Writer: F. Scott Fitzgerald
Music: Richard Rodney Bennett
Director: David Nixon OBE
Reviewer: Rich Jevons
Northern Ballet’s Artistic Director David Nixon OBE is one of the world’s most prolific producers of narrative dance including choreography, direction and costume design for the recent stunning revival of Dracula and the forthcoming tour of Wuthering Heights. His adaptation of F. Scott Fitzgerald’s The Great Gatsby, considered by many as the seminal American novel of the last century, is faithful to the source material while still managing to be a simply superb piece of modern dance.
Set in roaring twenties America, Jerome Kaplan’s magnificent and evocative sets combine with Nixon’s luscious and delightful costumes to capture the era before the bubble of the American Dream burst and fell apart in the Great Depression. Admittedly, dealing as it does with a complex and wide range of characters and relationships, it helps to have some idea of the novel’s schemata, and this is conveniently given on Northern Ballet’s website.
But just as pure spectacle itself, with scene seamlessly transforming into scene in breathtaking rapidity, and performances that reach the high bar set by the company, this is Nixon’s pièce de résistance. Two Northern Ballet favourites appear, Tobias Batley as Jay Gatsby and Kenneth Tindall as Tom Buchanan, and both deserve praise for carrying the piece with an incredible dynamic energy and flamboyant aplomb in their characterisation.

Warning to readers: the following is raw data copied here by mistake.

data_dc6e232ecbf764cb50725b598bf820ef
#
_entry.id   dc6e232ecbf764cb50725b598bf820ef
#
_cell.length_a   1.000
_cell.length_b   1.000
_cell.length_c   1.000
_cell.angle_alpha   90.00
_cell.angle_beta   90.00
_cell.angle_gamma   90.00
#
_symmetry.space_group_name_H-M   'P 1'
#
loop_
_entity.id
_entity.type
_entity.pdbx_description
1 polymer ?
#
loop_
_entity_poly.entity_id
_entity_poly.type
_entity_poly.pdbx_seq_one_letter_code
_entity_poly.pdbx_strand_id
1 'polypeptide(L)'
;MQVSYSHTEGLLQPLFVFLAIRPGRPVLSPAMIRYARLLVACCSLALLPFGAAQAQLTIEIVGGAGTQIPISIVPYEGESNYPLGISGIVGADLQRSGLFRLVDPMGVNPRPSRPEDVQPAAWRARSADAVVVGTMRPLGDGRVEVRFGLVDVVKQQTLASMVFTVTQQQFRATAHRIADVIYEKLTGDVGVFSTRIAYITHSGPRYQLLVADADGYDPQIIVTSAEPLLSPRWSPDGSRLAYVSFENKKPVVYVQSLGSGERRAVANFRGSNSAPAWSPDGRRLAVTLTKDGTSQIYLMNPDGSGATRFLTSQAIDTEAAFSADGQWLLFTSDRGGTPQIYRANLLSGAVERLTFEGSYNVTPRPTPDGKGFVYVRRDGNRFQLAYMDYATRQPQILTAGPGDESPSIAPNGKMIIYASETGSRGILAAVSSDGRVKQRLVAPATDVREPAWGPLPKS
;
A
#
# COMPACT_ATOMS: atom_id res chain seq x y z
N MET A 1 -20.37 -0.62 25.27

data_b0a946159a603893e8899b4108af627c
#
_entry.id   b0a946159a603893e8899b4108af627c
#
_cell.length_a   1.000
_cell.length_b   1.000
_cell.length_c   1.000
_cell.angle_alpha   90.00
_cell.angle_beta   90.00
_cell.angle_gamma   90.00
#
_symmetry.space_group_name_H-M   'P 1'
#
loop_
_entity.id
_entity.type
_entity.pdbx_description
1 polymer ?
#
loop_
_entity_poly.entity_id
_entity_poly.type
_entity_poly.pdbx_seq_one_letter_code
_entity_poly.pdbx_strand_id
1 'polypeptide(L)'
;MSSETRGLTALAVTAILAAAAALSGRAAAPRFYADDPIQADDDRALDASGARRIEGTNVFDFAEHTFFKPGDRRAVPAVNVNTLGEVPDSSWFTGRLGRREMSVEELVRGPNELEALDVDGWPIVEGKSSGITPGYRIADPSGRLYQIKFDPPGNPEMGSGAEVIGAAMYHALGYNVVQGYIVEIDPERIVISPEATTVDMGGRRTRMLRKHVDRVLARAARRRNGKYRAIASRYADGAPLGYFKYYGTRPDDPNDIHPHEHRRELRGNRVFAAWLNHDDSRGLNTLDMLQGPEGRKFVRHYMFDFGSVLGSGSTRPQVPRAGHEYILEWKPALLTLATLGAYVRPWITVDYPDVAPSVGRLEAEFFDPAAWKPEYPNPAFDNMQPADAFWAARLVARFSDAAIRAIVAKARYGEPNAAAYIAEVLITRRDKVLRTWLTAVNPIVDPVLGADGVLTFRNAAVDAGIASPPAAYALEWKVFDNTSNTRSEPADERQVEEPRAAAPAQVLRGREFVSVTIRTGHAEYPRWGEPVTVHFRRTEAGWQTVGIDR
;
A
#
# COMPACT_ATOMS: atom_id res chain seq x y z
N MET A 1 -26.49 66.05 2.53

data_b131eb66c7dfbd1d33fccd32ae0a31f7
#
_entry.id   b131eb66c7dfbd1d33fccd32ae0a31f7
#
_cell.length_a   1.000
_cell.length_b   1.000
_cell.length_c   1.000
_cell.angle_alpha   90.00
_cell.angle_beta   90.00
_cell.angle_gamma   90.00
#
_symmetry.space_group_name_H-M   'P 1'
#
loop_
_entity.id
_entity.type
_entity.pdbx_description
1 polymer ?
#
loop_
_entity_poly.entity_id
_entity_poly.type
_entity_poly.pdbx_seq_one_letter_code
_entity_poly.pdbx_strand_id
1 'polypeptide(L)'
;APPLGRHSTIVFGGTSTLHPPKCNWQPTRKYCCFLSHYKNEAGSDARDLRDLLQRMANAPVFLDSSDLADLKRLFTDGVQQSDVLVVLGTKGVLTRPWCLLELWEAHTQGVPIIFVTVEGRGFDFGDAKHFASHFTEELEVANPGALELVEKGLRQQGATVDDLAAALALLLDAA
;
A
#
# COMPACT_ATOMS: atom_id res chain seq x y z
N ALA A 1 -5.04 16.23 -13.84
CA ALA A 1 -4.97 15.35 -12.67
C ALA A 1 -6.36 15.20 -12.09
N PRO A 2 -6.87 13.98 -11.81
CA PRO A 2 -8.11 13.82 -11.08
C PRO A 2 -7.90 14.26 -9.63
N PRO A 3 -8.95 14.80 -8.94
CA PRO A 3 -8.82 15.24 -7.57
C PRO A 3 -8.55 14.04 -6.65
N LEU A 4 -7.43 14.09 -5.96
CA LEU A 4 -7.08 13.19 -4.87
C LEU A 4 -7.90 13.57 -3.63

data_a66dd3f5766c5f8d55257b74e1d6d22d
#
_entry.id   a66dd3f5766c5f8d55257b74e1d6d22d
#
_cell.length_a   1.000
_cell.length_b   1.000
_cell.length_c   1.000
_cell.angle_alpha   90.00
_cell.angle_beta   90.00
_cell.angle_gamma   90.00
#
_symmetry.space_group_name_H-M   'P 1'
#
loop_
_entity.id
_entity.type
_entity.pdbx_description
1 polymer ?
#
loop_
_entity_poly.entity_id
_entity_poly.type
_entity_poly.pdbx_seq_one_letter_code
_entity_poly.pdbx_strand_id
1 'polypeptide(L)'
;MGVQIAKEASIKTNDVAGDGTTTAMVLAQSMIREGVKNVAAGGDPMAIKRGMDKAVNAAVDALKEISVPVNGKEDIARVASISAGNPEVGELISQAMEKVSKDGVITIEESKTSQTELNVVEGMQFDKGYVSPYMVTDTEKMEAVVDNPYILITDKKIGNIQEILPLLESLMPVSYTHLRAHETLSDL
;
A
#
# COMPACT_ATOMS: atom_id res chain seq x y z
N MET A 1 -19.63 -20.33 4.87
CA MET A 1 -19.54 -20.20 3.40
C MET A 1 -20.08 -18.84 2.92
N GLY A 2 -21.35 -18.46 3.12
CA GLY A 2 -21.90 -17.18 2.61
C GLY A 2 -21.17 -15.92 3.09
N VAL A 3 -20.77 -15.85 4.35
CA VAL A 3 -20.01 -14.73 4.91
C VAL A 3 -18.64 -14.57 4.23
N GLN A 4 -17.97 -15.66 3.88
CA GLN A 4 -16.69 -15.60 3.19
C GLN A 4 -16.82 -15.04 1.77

Martha Leebolt as Daisy Buchmann and Jessica Morgan as Myrtle Wilson provide a more delicate and refined complement that is both lyrical and sensual, and an easily over-looked but crucial performance, in this terrific ensemble piece, comes from Isaac Lee-Baker as Myrtle’s cuckolded mechanic husband – he does things with a tyre you wouldn’t believe!
Both the lavish party scenes are visual and aural feasts (with the Charleston and tango respectively) and Richard Rodney Bennett’s score carries the narrative throughout all its twists and turns adeptly. As Nick Carraway, Daisy’s cousin, is the narrator in the novel he appears in virtually every scene here and Giuliano Contadini gives a convincing rendition of the character both through dance and more theatrical effects.
This is what makes this Northern Ballet production so brilliant; there is the use of many theatrical techniques such as frieze and ultra-expressive gesture and facial expression, without deterring from the flow of the ballet itself. Despite the tragic outcome of events you are left with an inner smile and dazzled wonder by this terrific tale of deception and decadence.
Runs until: 15th November 2014 then touring to London and Norwich in 2015